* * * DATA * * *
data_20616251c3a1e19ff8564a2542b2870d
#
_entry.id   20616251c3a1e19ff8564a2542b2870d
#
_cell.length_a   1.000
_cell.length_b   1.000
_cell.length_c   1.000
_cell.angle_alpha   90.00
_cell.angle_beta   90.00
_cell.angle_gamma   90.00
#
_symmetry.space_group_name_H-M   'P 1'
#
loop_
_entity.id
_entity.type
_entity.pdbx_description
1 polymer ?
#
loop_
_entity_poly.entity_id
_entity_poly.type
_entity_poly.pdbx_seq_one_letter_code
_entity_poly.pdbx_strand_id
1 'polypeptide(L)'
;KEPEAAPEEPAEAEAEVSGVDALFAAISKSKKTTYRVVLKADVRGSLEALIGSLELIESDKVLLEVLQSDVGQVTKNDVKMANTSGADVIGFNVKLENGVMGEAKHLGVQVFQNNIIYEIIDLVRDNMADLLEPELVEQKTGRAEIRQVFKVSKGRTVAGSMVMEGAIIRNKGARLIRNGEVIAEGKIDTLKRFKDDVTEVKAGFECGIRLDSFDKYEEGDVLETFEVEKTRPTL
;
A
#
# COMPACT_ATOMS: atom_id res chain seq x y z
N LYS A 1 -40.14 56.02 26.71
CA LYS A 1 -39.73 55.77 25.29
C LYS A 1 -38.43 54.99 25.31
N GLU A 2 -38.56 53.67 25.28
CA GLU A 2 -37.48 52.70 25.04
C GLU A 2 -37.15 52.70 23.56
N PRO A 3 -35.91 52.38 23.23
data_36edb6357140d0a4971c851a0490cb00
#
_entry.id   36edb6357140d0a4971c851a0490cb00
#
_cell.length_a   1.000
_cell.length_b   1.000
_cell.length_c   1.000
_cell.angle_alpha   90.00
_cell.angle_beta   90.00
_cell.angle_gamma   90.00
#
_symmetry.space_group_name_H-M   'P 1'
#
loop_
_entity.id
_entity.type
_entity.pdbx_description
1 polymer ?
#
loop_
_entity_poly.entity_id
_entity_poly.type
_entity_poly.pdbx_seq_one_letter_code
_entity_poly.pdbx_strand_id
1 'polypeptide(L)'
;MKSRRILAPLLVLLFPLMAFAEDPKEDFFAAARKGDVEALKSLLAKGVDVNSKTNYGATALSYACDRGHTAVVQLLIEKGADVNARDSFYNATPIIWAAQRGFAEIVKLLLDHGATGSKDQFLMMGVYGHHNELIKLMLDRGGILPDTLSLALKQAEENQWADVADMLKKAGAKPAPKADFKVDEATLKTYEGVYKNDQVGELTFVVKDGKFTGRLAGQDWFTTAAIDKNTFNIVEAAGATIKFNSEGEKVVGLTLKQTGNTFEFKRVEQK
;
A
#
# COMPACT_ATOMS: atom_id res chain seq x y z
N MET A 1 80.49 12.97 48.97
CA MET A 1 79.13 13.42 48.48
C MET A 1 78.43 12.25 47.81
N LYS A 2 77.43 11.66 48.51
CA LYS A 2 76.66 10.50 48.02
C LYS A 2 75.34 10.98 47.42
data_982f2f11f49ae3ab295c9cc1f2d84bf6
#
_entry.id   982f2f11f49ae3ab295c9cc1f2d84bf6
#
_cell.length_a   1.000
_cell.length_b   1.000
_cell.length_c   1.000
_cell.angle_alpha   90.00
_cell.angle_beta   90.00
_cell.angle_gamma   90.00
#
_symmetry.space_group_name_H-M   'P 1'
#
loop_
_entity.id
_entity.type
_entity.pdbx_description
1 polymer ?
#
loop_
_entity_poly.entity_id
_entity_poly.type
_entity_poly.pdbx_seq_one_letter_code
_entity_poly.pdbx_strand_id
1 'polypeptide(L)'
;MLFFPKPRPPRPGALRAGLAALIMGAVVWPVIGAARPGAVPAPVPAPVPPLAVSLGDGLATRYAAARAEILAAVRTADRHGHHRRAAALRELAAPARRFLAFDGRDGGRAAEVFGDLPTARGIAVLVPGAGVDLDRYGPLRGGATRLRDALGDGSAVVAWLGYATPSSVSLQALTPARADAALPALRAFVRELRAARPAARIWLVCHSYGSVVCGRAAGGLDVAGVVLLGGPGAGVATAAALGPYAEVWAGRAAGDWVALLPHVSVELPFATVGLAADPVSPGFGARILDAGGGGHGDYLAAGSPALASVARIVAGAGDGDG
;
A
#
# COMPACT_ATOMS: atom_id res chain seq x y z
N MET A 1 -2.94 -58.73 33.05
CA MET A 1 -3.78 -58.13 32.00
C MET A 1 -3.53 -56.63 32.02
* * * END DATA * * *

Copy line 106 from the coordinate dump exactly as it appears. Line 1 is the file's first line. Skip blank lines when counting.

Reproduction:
C MET A 1 -3.53 -56.63 32.02